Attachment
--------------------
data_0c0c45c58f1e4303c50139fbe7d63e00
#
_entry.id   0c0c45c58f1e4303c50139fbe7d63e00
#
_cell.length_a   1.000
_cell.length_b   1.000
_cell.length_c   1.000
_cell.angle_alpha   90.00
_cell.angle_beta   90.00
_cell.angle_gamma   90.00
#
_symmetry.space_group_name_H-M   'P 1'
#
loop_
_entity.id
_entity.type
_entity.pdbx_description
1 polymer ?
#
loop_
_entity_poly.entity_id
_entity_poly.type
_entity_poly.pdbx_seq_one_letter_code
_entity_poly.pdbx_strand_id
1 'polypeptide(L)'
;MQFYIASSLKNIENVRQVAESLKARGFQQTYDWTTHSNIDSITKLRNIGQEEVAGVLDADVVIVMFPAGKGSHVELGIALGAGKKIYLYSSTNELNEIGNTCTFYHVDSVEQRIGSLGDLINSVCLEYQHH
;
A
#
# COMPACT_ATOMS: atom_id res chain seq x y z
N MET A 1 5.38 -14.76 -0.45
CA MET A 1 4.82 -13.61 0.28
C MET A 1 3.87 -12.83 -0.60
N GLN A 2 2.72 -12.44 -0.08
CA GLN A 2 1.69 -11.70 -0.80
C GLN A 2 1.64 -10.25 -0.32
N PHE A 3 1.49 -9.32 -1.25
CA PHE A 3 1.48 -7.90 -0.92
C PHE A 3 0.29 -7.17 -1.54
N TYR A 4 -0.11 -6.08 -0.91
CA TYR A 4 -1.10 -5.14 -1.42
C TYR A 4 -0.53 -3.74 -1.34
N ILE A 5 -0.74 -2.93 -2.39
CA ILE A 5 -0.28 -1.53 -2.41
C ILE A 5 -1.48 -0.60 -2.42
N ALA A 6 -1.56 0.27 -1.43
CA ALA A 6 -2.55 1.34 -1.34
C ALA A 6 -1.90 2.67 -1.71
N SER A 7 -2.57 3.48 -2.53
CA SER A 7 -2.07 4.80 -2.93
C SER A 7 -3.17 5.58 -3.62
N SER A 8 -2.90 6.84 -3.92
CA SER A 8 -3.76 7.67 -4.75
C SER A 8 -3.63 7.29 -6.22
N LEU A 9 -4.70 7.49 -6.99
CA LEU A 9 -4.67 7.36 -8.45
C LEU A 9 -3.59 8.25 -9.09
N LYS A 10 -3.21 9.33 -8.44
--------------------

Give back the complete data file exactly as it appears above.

data_0c0c45c58f1e4303c50139fbe7d63e00
#
_entry.id   0c0c45c58f1e4303c50139fbe7d63e00
#
_cell.length_a   1.000
_cell.length_b   1.000
_cell.length_c   1.000
_cell.angle_alpha   90.00
_cell.angle_beta   90.00
_cell.angle_gamma   90.00
#
_symmetry.space_group_name_H-M   'P 1'
#
loop_
_entity.id
_entity.type
_entity.pdbx_description
1 polymer ?
#
loop_
_entity_poly.entity_id
_entity_poly.type
_entity_poly.pdbx_seq_one_letter_code
_entity_poly.pdbx_strand_id
1 'polypeptide(L)'
;MQFYIASSLKNIENVRQVAESLKARGFQQTYDWTTHSNIDSITKLRNIGQEEVAGVLDADVVIVMFPAGKGSHVELGIALGAGKKIYLYSSTNELNEIGNTCTFYHVDSVEQRIGSLGDLINSVCLEYQHH
;
A
#
# COMPACT_ATOMS: atom_id res chain seq x y z
N MET A 1 5.38 -14.76 -0.45
CA MET A 1 4.82 -13.61 0.28
C MET A 1 3.87 -12.83 -0.60
N GLN A 2 2.72 -12.44 -0.08
CA GLN A 2 1.69 -11.70 -0.80
C GLN A 2 1.64 -10.25 -0.32
N PHE A 3 1.49 -9.32 -1.25
CA PHE A 3 1.48 -7.90 -0.92
C PHE A 3 0.29 -7.17 -1.54
N TYR A 4 -0.11 -6.08 -0.91
CA TYR A 4 -1.10 -5.14 -1.42
C TYR A 4 -0.53 -3.74 -1.34
N ILE A 5 -0.74 -2.93 -2.39
CA ILE A 5 -0.28 -1.53 -2.41
C ILE A 5 -1.48 -0.60 -2.42
N ALA A 6 -1.56 0.27 -1.43
CA ALA A 6 -2.55 1.34 -1.34
C ALA A 6 -1.90 2.67 -1.71
N SER A 7 -2.57 3.48 -2.53
CA SER A 7 -2.07 4.80 -2.93
C SER A 7 -3.17 5.58 -3.62
N SER A 8 -2.90 6.84 -3.92
CA SER A 8 -3.76 7.67 -4.75
C SER A 8 -3.63 7.29 -6.22
N LEU A 9 -4.70 7.49 -6.99
CA LEU A 9 -4.67 7.36 -8.45
C LEU A 9 -3.59 8.25 -9.09
N LYS A 10 -3.21 9.33 -8.44